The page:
Campaign Supplement on BMP DDB 1968-1998: My Favourite Print Ads by Larry Barker

Say BMP and the word TV isn’t far behind. And I suppose that in itself is testament both to the power of the medium and BMP’s mastery of it . But press and posters have had their moments, too.

Say BMP and the word TV isn’t far behind. And I suppose that in

itself is testament both to the power of the medium and BMP’s mastery of

it . But press and posters have had their moments, too.



My first experience of BMP was back in the early 80s under the tutorship

of Paul Leeves and Al Tilby. Now, there was a press team! TV was safely

locked up in Webster’s toy cupboard, so if you wanted to play, you

played with print. And we had hard taskmasters in Paul and Al. A brief

wasn’t considered cracked until a small rain forest had been sacrificed.

And in the days when a Mac was something that hung on the back of a

door, you didn’t feel you’d done the thing justice unless you’d worked

all night at a studio with type mark-ups, airbrushes and cow gum. (If

these words are unfamiliar, you’re too young and I hate you.) And as

you’re about to see, it produced some crackers.



But the BMP ’bit’ is only half the story. At the end of the 80s they

were joined by the three most important letters in the history of press

advertising: two Ds and a B. Game, set and match, really.



Victory-V ’No head’ Derek Hass/Dave Trott 1978



Only the cut of the jacket dates this. So simple, but you know exactly

what it means. Yes, it’s a visual pun, but who cares? Certainly not

Trotty.



In some ways it’s like a frame from a classic BMP ad of the time. You

can almost hear the jingle.



NALGO ’Bang’ Sean Toal/Mitch Levy 1983



The beginning of one of the agency’s purple patches, this still goes

down as one of the most powerful ads. Ever. Sobering to think that this

was once an issue that people needed to be convinced about. A cracking

line of copy, good enough to be an ad in itself, reads: ’For a country

that isn’t supposed to have any money, don’t you think it’s amazing what

we’re spending it on.’ Wish I’d said that.



GLC ’Ken’ Alan Tilby/Paul Leeves 1984



A very clever ad by anyone’s standards. And an equally astute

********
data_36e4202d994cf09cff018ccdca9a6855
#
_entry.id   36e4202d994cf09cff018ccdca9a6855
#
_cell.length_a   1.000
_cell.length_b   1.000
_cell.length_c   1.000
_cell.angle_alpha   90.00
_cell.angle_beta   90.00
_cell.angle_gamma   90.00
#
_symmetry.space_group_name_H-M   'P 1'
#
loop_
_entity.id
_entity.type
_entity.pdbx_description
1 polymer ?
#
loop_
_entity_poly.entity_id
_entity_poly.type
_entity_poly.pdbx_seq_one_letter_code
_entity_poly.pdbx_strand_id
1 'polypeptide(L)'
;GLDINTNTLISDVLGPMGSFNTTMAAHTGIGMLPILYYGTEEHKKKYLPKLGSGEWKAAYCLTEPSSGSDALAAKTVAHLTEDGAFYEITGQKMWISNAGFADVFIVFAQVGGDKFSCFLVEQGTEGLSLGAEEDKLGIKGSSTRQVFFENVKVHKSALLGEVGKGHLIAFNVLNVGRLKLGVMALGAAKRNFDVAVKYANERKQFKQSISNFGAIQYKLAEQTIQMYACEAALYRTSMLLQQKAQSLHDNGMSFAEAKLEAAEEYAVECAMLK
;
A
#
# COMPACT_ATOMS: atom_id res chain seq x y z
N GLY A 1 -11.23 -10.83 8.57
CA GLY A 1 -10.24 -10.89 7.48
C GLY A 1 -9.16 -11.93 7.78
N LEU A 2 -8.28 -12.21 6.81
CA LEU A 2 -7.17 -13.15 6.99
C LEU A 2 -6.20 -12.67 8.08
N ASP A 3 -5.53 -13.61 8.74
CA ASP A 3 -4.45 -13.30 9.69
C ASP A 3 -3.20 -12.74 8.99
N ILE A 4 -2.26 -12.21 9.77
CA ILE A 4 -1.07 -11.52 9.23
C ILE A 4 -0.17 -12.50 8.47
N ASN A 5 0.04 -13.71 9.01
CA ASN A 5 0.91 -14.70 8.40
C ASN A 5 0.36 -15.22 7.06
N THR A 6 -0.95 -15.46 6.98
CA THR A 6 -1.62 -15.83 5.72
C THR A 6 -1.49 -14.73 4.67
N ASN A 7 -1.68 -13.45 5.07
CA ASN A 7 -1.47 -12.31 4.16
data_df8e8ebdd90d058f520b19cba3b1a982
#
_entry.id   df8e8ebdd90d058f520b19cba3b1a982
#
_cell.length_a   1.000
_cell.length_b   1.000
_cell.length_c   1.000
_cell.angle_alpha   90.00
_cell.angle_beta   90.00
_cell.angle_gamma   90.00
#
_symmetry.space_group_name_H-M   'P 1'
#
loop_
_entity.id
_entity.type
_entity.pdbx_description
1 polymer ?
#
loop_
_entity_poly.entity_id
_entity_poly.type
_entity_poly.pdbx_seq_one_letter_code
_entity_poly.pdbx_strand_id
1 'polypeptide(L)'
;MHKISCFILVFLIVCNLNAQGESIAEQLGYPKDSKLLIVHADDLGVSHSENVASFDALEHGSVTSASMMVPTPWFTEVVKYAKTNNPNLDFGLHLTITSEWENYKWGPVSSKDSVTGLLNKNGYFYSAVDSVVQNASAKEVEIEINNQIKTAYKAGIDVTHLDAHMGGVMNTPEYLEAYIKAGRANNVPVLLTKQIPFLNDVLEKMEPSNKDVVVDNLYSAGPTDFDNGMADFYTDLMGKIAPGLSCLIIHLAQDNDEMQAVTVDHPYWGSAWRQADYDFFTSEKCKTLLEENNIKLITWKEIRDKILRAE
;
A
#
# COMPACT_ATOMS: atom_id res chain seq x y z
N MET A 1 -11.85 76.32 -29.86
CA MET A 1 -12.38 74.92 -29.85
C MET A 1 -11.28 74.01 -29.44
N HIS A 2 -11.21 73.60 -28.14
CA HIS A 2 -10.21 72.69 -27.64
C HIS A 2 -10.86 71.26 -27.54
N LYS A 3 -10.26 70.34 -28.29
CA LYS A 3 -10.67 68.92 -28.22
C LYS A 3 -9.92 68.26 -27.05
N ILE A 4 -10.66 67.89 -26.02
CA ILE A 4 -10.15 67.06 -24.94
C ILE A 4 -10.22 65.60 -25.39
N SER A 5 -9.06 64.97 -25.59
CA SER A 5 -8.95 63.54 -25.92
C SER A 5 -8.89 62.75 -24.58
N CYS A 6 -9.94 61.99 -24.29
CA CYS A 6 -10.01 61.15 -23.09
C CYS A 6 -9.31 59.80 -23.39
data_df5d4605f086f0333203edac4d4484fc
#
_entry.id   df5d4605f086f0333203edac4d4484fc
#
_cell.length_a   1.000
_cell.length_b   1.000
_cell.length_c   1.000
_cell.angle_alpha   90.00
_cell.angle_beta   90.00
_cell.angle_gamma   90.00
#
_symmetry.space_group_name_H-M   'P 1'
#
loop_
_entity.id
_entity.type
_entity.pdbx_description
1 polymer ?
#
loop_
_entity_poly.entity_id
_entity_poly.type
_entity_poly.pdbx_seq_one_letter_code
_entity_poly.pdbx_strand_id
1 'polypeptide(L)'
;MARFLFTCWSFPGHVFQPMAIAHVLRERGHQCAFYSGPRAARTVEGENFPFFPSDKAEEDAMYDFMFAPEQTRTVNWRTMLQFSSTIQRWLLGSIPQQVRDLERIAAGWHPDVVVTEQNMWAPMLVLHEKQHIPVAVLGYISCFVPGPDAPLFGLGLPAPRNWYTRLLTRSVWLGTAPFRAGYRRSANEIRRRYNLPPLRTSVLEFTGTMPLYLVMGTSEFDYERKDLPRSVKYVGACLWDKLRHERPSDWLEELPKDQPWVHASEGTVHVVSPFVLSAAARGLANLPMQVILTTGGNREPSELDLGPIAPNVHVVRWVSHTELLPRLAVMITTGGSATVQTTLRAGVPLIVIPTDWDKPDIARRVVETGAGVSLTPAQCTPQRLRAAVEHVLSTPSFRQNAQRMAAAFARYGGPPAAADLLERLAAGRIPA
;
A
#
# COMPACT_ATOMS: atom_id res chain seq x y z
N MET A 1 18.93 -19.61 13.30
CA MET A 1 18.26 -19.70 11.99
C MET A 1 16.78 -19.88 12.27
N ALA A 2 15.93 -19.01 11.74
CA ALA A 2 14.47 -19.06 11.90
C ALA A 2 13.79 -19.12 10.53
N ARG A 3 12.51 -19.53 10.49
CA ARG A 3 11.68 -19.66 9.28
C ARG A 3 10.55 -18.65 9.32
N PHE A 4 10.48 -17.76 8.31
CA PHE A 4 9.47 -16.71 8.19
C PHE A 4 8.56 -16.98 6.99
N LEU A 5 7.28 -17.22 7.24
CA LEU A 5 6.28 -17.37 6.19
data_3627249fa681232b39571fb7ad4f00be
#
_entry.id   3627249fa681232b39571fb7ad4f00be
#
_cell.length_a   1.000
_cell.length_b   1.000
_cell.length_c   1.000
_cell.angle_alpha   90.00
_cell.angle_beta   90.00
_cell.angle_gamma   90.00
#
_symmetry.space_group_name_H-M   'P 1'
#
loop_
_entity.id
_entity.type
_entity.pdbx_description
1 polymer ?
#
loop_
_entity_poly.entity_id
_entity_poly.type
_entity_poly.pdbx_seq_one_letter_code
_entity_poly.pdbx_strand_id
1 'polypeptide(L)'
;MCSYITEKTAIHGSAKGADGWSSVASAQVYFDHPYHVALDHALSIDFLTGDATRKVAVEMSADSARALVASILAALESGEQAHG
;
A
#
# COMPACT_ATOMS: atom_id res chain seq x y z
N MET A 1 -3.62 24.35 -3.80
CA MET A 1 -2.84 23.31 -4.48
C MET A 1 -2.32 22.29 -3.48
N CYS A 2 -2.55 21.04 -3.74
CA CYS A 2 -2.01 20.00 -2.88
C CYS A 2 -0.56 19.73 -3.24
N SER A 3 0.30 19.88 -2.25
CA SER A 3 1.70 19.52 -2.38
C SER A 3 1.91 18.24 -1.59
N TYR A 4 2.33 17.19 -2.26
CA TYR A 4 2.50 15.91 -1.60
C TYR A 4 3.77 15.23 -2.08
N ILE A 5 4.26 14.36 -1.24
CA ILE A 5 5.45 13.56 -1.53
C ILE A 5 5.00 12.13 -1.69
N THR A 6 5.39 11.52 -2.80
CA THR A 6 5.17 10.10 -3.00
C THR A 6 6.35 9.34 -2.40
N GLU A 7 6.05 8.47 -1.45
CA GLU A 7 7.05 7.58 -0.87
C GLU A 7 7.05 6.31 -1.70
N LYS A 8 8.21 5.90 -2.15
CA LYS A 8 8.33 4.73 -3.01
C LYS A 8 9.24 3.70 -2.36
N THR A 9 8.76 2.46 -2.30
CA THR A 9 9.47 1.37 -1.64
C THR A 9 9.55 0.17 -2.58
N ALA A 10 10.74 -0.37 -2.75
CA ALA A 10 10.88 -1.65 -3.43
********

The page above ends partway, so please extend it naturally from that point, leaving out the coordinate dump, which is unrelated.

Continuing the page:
client.



How easy would it have been to insist on a more ’positive’ angle. But

no, sanity, for once, ruled. How galling must it have been to Thatcher

to have Red Ken standing on a platform that every Tory held dear.



Fisher Price ’Roller skates’ Bill Gallagher/Frank Budgen 1985



This still makes me laugh. And again a wise client in evidence. No

product and a line that demands a modicum of intelligence from the

consumer (which they do have, by the way). I wonder where all the great

clients are hiding.



True, we have more than our fair share of good ’uns, but I am getting a

little weary of the spineless, self-serving variety that seem to be

popping up all over the place.



John Smith’s ’Mixed up’ Tim Riley/Pete Gausis 1987



The original ’mixed up’ poster campaign. These are just very funny. I

still don’t know how they got away with ’the old place will look

completely different after just four cans of Yorkshire’s finest’. New

Laddism expressed brilliantly before Loaded, Men Behaving Badly and,

well, New Laddism was even heard of.



War On Want ’Feeding’ Bill Gallagher/Tony Davidson/Frank Budgen/Colin

Jones/Kim Papworth 1990



More serious stuff. Charity ads are hard, especially in the face of the

compassion fatigue that eventually hits us all. You have to find new

ways to express the same basic outrage. I think these are awesome. They

make you angry. And they fit neatly into a tradition of satirical

cartoons that goes way, way back. These worked then, and would work

today.



VW ’Nixon’ Dave Denton/Mike Orr 1991



I could have chosen the more familiar ’psychiatrist’s couch’ ad or the

fabulous ’extra mild’, but they’ve received a lot of plaudits

already.



So I chose this one. Dave Denton, the copywriter, is famous for having

the same old typewriter that he hurled at some hapless account man back

in the Dark Ages. He also has a frighteningly good press book. Here we

see some of the first fruits of the BMP DDB marriage. Another bit of

copy that lesser mortals would have used as a headline: ’A Volkswagen

dealer offers a guarantee no other dealer can get close to. A

Volkswagen ...’ Read the copy. Never have three layers of paint sounded

so good.



Aids ’Turn over’ Pete Gatley/Frank Budgen 1989



Remember when you thought you could never get Aids? Remember when you

saw this ad? This two-parter was the best of a brilliant bunch. The

campaign changed the way we behaved. Forever. It educated you. And it

scared you in a way that icebergs never could. The best ad for Durex

ever written.



Use Your Vote ’Niggers’ Richard Flintham/Andy McLeod 1997



The breathtaking press arm of the equally breathtaking cinema

campaign.



How long have the ’oldsters’ been trying to get the ’kids’ to vote? This

is one of those ideas that, once you’ve seen it, it’s impossible to

think the same way about the subject matter again. It credits the punter

with, yes, you’ve guessed it, intelligence and it took a couple of the

industry’s brightest sparks to write it. Brilliant.



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